Base modification for an integrated patio build

We plan to start building the pizza oven in 3-4 weeks from now, and husband finally settled on his oven (Cortile Barile).

We are currently in the process of getting our patio extended very soon, and we will be building on the outermost corner of the patio. I know the normal pour for the concrete slab is 4". We told the concrete guy we wanted to build a pizza oven in the corner of the patio, so they agreed to have reinforced that corner 6’x8’ an extra 4", so making it about an 8" slab. They also said they will reinforce that are with a tighter rebar grid in that 6’x8’ since we mentioned it needed withstand about 1000lbs.

So here is my question about modifying the base. With an 8" slab basically, would the concrete be able to handle the oven weight if we decide not to put rebar into the concrete slab like this step?

We will still put rebar into the cinderblocks and fill the cores like the steps afterwards

and most likely fill in all cores of the bottom block cores if needed. Thoughts? Building in Texas if location matters.

Hi Linh,

The slab pour sounds fine. The rebar grid doesn’t actually add much strength—it’s there to spread forces evenly around the slab area so it doesn’t crack. (Your base wall applies a uneven load to the slab because of its footprint, so the grid spreads that out for you.) If they are doing a grid for the entire patio, it won’t hurt for the rebar in the oven area to be tighter, but no more than the spec shown in the instructions.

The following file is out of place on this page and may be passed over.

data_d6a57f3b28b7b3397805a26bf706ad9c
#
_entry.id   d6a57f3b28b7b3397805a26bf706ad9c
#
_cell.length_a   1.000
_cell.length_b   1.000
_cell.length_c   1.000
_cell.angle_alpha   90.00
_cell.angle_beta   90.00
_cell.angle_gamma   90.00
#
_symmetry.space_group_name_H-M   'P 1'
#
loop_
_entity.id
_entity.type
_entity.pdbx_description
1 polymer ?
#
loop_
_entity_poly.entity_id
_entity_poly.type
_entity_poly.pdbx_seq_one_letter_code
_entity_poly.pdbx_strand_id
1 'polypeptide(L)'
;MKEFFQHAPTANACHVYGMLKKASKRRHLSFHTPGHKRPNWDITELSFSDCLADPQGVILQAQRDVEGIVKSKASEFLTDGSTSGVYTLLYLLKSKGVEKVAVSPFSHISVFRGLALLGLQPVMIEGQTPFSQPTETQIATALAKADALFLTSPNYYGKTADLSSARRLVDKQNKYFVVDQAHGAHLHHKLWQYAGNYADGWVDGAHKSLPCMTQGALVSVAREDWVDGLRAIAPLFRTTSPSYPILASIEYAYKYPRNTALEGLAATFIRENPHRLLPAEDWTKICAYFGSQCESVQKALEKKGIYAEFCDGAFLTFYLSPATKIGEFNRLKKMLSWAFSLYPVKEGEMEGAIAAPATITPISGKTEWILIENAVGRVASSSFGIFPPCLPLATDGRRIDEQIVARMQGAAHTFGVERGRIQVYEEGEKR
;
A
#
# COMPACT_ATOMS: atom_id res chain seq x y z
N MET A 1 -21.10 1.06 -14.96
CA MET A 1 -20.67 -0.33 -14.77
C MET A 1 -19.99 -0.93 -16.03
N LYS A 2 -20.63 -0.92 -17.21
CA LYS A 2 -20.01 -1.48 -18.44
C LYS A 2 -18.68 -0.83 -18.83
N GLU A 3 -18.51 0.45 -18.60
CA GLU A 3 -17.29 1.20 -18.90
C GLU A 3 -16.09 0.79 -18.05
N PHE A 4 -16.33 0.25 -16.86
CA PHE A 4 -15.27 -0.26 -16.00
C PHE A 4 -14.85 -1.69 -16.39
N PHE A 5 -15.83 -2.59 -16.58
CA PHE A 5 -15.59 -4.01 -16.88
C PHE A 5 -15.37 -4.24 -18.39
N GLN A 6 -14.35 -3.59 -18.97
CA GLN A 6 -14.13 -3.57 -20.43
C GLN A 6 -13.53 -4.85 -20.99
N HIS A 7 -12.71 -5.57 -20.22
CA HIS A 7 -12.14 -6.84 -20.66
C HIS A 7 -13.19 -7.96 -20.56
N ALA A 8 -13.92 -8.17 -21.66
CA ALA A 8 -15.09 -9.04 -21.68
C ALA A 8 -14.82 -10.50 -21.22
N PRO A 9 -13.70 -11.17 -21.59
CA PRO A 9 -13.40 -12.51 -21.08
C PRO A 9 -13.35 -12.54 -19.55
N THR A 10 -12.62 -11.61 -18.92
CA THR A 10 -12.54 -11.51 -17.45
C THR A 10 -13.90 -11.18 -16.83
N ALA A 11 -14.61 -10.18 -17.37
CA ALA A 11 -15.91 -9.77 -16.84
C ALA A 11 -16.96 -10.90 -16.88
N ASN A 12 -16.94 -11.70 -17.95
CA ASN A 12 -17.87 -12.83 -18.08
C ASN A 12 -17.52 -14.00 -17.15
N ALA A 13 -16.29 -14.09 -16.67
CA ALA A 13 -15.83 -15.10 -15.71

As for your actual question: Those four bars are there to anchor your base firmly to the slab. In the standalone slab that “floats” over a bed of base rock, they also transfer shear loads down below the frostline in areas where freezing is a concern.

In your case, I’d recommend that your patio builders place bars as shown, but since there are no footings underneath, tie them to the rebar grid before pouring the slab.

The critical thing for any concrete slab pour is the material below it. Make sure for the entire patio that they are digging deeper than the 4- or 8-inch thickness, and laying in base rock for drainage and stability. If they’re doing that for the entire patio, then your oven will be stable as well. You don’t want soil underneath eroding and sinking—eventually the oven corner would tilt.

Hope this helps. Please take lots of photos because I’m sure they’ll inspire other builders who want to integrate their ovens like you are planning!

1 Like

That actually makes sense. Concrete guy will be doing rebar for the entire patio (since the patio is being extended about 16x20), with either tighter rebar and/or extra rebar as well a thicker slab in that 6x8 corner. I believe they were going to have to dig anyways since we have to pull out some sprinkler heads that are currently in the space of the the area being extended. I’ll get hubs to reach out about putting the drainage gravel underneath; I’m sure they’d understand since we’re sourcing the same guys who poured out foundation slab for our house last year. Thanks so much Matt! I know we’d have to wait roughly 2 weeks after they pour before we can start loadbearing on the concrete; but hey, we’re waiting for things to ship in and source the materials in the meantime…. And build the first fire pit :wink: If anything, we’ll prob just drill into the concrete to put the rebar in (once I can get the hubs to figure out his pizza oven vision) since I saw elsewhere in the forum to try to use 18" rebar as I was scrolling for some answers. Definitely pictures also! As it’ll be a pretty big project we’re taking ourselves on as hubs want both the pizza oven and brickwood box, and I want a separate firepit first as I saw the box is quite a lengthy project.

1 Like

Great! Knowing your contractor is a big advantage.

The Box does take more time to build, but it gives you pretty much anything that a Texas patio would need to hold its head up high in the Lone Star State of BBQ. :slight_smile:

1 Like